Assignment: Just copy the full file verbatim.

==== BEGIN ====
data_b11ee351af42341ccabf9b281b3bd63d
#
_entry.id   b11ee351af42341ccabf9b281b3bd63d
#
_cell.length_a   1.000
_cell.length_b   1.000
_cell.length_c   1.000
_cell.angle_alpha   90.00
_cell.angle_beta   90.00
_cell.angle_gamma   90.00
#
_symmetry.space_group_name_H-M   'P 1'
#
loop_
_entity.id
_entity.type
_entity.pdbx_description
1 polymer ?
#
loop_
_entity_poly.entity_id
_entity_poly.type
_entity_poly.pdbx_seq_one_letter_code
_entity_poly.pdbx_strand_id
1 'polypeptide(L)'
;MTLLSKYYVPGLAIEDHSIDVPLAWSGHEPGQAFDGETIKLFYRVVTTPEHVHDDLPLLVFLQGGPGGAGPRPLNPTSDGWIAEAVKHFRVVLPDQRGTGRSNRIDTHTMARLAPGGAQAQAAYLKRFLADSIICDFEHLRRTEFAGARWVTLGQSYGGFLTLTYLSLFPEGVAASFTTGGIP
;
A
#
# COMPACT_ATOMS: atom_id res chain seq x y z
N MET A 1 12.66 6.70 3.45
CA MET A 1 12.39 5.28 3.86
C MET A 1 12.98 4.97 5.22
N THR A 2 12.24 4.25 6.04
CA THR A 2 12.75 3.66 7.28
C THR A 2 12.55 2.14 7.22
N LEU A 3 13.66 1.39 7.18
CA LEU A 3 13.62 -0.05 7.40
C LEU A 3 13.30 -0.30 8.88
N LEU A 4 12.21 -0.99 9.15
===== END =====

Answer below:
data_b11ee351af42341ccabf9b281b3bd63d
#
_entry.id   b11ee351af42341ccabf9b281b3bd63d
#
_cell.length_a   1.000
_cell.length_b   1.000
_cell.length_c   1.000
_cell.angle_alpha   90.00
_cell.angle_beta   90.00
_cell.angle_gamma   90.00
#
_symmetry.space_group_name_H-M   'P 1'
#
loop_
_entity.id
_entity.type
_entity.pdbx_description
1 polymer ?
#
loop_
_entity_poly.entity_id
_entity_poly.type
_entity_poly.pdbx_seq_one_letter_code
_entity_poly.pdbx_strand_id
1 'polypeptide(L)'
;MTLLSKYYVPGLAIEDHSIDVPLAWSGHEPGQAFDGETIKLFYRVVTTPEHVHDDLPLLVFLQGGPGGAGPRPLNPTSDGWIAEAVKHFRVVLPDQRGTGRSNRIDTHTMARLAPGGAQAQAAYLKRFLADSIICDFEHLRRTEFAGARWVTLGQSYGGFLTLTYLSLFPEGVAASFTTGGIP
;
A
#
# COMPACT_ATOMS: atom_id res chain seq x y z
N MET A 1 12.66 6.70 3.45
CA MET A 1 12.39 5.28 3.86
C MET A 1 12.98 4.97 5.22
N THR A 2 12.24 4.25 6.04
CA THR A 2 12.75 3.66 7.28
C THR A 2 12.55 2.14 7.22
N LEU A 3 13.66 1.39 7.18
CA LEU A 3 13.62 -0.05 7.40
C LEU A 3 13.30 -0.30 8.88
N LEU A 4 12.21 -0.99 9.15